Another Instagrammer, using the name “adamthagod,” promised to split his winnings with girls who DMed him. But an analysis of the photo’s compression data suggests that it’s either a screenshot or was saved from another location. And while the Instagrammer claims to live in Chino, Calif., his Soundcloud and Facebook pages identify him as the Toronto-based rapper Adam Raine. (Canadians are eligible to play Powerball, but it’s unclear whether they could actually collect their winnings.)
Meanwhile, on Twitter, some fakers didn’t even bother to pretend they came from California, Florida or Tennessee, the three states where the winning tickets were sold: One guy with an Ohio ticket promised $1,500 to each of the first 2,000 people who retweeted it (he’s got a way to go, with only 450 RTs), and a player in Texas invited followers to “HMU,” or hit me up, if they wanted $1 million. (His thumb is conveniently covering the date of the ticket.) Another man, also in Ohio, promised $100,000 to every person who RTed or “favorited” his ticket, whose numbers are mysteriously out of order.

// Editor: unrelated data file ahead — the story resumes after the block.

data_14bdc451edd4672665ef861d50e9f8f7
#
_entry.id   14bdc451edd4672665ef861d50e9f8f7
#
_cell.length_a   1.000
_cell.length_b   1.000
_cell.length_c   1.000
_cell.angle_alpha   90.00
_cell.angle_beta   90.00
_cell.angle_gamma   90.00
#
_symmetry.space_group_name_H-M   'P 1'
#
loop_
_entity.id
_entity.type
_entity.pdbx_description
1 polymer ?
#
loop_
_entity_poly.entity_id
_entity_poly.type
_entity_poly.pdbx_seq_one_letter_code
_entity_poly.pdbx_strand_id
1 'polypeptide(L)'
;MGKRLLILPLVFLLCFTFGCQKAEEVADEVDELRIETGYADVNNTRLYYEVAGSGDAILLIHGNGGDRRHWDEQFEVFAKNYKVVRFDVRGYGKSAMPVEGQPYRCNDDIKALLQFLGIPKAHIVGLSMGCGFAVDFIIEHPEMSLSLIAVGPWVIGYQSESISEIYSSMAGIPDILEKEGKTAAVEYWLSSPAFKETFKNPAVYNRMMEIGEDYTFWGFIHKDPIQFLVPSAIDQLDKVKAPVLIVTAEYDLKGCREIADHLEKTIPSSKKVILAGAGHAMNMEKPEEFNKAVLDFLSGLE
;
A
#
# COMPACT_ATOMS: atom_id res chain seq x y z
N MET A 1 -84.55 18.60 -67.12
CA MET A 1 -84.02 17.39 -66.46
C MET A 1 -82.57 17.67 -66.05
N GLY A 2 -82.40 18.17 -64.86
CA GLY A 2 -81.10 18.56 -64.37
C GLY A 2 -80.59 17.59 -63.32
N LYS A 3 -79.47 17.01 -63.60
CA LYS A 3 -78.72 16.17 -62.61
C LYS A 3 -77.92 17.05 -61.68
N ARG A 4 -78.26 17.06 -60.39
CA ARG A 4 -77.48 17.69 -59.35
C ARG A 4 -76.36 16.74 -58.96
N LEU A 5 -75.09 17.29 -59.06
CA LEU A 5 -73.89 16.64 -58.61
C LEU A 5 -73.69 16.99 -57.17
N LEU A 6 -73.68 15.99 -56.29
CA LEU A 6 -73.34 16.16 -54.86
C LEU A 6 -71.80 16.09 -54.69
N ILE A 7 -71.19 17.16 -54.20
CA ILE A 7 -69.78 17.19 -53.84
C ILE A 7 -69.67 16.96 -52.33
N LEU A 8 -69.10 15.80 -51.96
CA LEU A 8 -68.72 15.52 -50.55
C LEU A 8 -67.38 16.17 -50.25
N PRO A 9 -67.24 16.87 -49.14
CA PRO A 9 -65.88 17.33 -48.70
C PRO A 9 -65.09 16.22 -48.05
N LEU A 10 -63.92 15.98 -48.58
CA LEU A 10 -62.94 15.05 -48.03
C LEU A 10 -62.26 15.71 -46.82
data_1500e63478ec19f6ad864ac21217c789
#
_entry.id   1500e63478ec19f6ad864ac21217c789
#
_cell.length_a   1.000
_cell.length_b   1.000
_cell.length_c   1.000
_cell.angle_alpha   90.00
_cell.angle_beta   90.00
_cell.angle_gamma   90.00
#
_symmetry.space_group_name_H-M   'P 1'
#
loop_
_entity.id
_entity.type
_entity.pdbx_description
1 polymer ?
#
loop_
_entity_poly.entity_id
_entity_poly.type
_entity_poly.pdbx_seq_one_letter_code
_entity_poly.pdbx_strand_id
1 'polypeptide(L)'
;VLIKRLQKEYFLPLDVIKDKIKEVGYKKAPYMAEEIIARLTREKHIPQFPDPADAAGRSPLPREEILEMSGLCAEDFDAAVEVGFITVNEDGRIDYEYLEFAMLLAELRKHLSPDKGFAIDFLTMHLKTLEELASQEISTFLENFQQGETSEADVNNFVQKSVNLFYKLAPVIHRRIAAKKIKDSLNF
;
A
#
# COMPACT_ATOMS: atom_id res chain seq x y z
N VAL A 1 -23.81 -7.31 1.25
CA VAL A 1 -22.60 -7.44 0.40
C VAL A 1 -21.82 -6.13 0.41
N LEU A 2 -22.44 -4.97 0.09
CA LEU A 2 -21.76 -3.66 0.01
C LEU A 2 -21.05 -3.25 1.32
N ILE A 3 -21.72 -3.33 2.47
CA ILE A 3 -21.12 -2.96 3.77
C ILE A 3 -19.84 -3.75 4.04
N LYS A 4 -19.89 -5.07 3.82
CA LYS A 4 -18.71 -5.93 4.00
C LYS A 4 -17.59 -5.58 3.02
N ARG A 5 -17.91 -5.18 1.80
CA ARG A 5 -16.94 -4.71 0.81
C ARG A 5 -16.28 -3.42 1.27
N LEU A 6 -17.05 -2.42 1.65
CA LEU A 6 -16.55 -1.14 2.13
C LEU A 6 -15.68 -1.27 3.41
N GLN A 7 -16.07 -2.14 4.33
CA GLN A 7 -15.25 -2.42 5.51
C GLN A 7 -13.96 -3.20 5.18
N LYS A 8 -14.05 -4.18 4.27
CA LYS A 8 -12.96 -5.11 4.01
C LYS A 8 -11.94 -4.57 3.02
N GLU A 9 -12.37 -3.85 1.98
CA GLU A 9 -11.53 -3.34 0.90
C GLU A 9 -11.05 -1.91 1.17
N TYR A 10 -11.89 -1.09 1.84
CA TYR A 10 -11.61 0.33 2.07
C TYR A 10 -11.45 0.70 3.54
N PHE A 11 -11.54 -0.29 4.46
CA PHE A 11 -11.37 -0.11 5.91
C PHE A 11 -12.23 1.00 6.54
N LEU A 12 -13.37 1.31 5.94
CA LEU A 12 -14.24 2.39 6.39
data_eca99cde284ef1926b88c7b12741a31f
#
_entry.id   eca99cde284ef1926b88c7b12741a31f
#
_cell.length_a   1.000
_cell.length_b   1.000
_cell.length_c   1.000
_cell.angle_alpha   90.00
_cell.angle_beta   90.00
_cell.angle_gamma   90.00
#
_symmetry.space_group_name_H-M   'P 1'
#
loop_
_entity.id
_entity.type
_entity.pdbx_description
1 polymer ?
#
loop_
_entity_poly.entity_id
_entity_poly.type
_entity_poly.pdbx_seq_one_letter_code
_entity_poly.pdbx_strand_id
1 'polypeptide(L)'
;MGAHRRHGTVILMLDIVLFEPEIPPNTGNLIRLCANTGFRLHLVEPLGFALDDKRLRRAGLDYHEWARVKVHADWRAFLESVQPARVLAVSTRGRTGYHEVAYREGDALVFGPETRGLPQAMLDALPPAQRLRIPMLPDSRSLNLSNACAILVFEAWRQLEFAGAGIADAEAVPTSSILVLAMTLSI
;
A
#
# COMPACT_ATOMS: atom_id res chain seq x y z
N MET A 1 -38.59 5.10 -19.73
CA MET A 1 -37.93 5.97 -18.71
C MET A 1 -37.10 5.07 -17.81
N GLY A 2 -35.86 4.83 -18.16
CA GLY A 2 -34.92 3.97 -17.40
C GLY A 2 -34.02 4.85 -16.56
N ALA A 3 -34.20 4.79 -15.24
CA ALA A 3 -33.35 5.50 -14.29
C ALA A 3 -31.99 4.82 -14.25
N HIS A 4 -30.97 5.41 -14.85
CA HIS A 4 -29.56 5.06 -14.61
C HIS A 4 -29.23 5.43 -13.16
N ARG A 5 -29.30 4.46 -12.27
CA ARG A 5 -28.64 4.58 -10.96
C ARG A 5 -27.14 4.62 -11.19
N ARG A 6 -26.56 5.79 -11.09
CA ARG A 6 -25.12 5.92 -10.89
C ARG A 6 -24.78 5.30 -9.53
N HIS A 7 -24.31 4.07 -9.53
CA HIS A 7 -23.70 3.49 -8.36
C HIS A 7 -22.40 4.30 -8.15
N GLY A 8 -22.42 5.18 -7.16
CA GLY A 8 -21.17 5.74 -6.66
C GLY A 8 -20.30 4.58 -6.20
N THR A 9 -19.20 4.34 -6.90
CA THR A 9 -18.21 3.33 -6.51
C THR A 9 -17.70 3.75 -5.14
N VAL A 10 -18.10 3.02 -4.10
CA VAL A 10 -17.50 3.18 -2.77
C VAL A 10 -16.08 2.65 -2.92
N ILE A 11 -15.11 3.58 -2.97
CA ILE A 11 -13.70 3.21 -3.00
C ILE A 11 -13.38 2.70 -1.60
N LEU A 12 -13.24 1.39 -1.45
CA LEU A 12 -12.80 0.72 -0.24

This is, in other words, a very classic iteration of the Facebook giveaway scam, which promises riches to those gullible souls who repost a shady message.
How can you avoid getting taken in? Well, the winning tickets, if and when they are posted online, will come from California, Florida or Tennessee. They will be dated on or before Jan. 13, the numbers will be ordered progressively, and they will look similar to these.
That said, savvy lotto winners — if such people exist — won’t post online at all: One of the best moves lotto winners can make, financially, is to stay anonymous and avoid the rush for handouts.